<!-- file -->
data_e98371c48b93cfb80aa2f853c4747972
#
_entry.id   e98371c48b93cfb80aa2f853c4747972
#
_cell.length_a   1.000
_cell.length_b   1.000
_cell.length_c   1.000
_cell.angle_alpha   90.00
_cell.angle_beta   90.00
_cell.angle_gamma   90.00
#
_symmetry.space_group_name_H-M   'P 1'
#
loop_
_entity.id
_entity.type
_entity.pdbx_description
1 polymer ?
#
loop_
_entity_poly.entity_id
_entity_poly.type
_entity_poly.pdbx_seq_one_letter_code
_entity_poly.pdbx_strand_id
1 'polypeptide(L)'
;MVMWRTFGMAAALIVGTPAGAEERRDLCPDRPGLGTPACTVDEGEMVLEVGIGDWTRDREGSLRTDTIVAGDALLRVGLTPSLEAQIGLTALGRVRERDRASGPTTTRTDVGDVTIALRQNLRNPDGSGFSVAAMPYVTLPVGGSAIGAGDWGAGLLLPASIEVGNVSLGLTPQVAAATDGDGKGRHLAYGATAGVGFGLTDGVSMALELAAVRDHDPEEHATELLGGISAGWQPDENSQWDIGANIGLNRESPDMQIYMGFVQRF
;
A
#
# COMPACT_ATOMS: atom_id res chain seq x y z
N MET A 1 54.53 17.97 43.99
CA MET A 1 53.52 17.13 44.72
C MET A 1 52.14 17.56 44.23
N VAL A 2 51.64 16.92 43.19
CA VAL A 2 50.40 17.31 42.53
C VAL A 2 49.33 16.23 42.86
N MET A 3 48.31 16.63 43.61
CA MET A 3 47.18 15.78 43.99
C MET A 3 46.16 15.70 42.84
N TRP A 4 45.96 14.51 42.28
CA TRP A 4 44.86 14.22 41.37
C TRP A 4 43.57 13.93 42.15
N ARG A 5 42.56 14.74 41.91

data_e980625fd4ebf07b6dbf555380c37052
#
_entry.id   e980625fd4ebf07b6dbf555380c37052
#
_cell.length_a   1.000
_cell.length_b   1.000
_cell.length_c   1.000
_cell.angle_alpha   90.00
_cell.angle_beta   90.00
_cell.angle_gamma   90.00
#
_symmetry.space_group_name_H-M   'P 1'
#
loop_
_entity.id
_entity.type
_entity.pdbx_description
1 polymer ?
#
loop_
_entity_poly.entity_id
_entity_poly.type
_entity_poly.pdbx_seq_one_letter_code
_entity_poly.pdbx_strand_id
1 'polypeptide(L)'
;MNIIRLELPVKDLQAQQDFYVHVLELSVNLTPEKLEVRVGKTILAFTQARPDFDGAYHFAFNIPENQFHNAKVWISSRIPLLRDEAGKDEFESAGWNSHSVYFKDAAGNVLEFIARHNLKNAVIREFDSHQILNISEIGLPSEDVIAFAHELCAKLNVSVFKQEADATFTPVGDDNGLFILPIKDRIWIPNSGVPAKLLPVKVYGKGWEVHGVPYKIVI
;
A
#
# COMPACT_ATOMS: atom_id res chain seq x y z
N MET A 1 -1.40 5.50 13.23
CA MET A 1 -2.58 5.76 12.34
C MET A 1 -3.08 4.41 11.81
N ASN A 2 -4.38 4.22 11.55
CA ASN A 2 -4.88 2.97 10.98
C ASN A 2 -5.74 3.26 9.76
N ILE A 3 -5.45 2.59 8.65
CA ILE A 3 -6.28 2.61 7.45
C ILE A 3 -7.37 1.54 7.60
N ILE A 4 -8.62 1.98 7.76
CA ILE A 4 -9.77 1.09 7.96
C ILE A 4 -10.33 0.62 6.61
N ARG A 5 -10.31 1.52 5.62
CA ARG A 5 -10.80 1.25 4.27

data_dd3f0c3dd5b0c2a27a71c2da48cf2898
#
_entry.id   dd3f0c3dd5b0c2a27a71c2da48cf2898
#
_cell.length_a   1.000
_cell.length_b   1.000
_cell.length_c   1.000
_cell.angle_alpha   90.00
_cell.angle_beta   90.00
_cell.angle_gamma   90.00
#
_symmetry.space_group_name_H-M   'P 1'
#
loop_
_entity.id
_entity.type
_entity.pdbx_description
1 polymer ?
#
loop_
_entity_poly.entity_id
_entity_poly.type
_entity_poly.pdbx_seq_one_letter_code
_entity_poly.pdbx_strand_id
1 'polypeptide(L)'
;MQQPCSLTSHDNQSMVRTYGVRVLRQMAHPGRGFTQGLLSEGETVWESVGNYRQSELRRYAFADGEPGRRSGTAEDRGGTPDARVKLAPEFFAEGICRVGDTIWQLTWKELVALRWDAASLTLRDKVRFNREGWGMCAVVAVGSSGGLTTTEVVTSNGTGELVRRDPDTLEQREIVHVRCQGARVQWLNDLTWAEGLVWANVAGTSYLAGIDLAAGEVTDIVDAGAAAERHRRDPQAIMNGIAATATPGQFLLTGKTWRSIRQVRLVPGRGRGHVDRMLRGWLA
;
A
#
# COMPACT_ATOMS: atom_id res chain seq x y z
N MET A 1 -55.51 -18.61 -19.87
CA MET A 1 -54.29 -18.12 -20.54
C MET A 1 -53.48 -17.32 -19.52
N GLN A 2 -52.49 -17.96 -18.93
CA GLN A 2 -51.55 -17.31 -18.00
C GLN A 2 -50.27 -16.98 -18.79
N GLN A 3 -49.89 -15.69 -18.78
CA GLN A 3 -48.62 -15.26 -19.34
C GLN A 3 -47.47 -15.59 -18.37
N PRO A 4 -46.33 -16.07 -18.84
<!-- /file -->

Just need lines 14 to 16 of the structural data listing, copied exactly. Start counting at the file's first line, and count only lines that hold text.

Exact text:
loop_
_entity.id
_entity.type